The following will help identify these figures in greater detail;

Kent Sprecher's Beton page.
The Reamsa figure on JC's blog.
Reisler page click-on; SGI / Riesler then either 'I Soldater og Politi' or; 'III Sportsryttere' below the thumbnails.

Further reading

Plastic Warrior magazine have produced a guide: Airfix - The Early Years, which covers all this early production in some depth.

Any of Richard O'Brien's volumes on firstly 'Collecting Toy Soldiers' and latterly 'Collecting American Made Toy Soldiers will fill you in on the Bergen/Beton production.

Indeed, one of the main questions remaining comes from his work if an American reader can help...did Beton use both sets of codes or is one O'Brien's own system?

Added 20th November 2012

And then this turns up! Raising that whorey old question of who copied who? An original Timpo boxed-set, the horse is quite a lump of lead, and seems to be early enough to be pre-war, except that Timpo aren't supposed to have made lead until after the war...was it intended for the composition range?

And/So; did Timpo copy Bergan-Beton, or did the Americans have a stab at a British piece of hollow-cast but in plastic (albeit: cellulose-acetate)

Clues point both ways - The edges of the horse are a bit rough, so it could have been the copy, taken badly and not cleaned up, while the solid belly and hollow-cast nature of the piece would make copying almost has hard - thechnically - as making a new horse pose from scratch, suggesting it IS a new pose and not the copy.

While the figure stares at us inanely, giving no clue as to his parentage, being easier to copy either way, and being as clean a moulding here as he is in plastic?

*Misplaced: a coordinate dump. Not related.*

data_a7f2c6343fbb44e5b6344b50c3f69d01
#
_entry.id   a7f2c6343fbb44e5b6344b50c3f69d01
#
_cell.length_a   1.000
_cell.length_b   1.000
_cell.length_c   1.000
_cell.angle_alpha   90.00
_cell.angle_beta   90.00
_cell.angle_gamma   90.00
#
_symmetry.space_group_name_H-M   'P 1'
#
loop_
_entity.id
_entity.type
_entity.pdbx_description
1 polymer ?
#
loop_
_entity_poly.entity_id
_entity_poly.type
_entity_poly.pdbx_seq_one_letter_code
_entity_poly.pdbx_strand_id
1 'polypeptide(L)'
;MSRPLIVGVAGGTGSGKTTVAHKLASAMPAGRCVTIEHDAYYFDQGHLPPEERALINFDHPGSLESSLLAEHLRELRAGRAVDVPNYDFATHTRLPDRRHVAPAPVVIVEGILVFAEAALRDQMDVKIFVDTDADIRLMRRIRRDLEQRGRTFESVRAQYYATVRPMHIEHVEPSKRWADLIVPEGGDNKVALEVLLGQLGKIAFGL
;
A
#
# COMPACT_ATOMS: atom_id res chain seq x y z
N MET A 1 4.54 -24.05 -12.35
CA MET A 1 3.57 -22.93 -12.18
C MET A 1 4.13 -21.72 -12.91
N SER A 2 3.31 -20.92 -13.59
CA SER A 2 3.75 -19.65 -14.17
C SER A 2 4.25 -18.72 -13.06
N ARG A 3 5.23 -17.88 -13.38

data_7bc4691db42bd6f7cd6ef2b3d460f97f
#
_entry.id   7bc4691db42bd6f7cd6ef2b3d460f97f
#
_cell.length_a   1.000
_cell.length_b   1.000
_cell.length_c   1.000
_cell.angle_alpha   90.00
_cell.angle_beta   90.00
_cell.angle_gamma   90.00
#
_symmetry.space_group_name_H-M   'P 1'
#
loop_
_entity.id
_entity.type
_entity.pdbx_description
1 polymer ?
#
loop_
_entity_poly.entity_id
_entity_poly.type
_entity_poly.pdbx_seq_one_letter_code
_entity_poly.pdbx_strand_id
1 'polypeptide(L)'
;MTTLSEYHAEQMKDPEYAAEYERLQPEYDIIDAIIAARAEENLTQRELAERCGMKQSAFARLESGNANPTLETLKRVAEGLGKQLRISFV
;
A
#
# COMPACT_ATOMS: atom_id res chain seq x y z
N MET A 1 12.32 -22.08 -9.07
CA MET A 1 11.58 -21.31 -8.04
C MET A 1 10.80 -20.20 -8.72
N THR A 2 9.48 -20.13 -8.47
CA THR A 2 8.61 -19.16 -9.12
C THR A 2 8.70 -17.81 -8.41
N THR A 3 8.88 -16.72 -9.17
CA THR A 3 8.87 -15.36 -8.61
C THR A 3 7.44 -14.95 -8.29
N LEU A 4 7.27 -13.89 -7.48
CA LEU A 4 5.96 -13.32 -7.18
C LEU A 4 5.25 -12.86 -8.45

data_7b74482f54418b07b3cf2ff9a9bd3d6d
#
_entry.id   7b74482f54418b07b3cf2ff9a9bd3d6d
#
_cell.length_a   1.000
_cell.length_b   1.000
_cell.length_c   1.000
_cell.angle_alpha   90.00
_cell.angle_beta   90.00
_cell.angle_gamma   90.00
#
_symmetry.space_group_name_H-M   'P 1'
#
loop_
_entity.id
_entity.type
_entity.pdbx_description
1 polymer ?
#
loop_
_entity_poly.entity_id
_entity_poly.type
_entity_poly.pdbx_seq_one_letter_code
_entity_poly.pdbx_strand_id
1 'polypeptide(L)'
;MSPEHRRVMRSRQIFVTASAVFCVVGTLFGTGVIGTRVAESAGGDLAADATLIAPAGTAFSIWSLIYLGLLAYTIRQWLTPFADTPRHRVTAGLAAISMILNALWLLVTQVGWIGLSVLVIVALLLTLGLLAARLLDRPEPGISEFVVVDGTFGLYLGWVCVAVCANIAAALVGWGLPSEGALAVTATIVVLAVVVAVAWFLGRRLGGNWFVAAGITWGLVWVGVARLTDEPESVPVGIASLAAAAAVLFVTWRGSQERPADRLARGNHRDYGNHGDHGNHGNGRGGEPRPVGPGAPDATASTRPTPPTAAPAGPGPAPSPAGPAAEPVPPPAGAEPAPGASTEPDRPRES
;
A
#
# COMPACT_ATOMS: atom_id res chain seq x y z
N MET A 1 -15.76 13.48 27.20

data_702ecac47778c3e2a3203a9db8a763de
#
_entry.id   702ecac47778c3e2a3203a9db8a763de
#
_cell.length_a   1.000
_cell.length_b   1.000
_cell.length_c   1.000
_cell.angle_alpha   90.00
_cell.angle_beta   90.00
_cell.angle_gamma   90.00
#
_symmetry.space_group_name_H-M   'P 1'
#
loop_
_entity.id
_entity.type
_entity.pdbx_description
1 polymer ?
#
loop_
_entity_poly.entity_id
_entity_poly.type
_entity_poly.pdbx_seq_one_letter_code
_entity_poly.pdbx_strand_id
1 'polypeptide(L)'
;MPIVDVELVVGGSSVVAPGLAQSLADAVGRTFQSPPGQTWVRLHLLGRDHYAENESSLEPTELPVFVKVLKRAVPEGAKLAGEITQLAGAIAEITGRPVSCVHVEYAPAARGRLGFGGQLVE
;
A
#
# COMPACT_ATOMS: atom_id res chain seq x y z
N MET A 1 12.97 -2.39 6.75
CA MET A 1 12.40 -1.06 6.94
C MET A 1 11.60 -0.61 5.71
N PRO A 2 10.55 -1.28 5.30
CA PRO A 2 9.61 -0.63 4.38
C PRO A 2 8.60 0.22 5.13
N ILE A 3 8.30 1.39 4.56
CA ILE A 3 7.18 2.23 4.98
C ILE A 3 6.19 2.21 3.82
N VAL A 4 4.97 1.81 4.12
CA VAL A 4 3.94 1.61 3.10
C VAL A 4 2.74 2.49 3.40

Also, there were other poses than the Mountie produced by Reamsa, and other stuff has come to light on this much copied/licenced set, so I will update this post properly one day!

------------------------------------------------------------

November 2014

It seems that the Cowboy was an Airfix pose, so I will have to update the table above, and it means we'll probably end-up with the Tudor*Rose and other figures here as well...

So, a quick correction of the blurb for the Mountie post above and we can look at this little group, late - polystyrene - production with a quick splash of blue on the chaps/boots and brown hats. No Indian? But a cowboy, cowgirl and the Mountie (Royal Canadian mounted Policeman - RCMP). These is also a Hong Kong copy of the cowboy for comparison.

These are the standard Tudor*Rose horse, not always marked, but their saddles give them away with the arrangement of stars round the edge. All the producers of this horse varied the saddles, and when I get the rest out of storage we'll look at them all in more detail, but for now these are Tudor*Rose and have two open stars forward of the girth (?) strap and five squashed stars behind.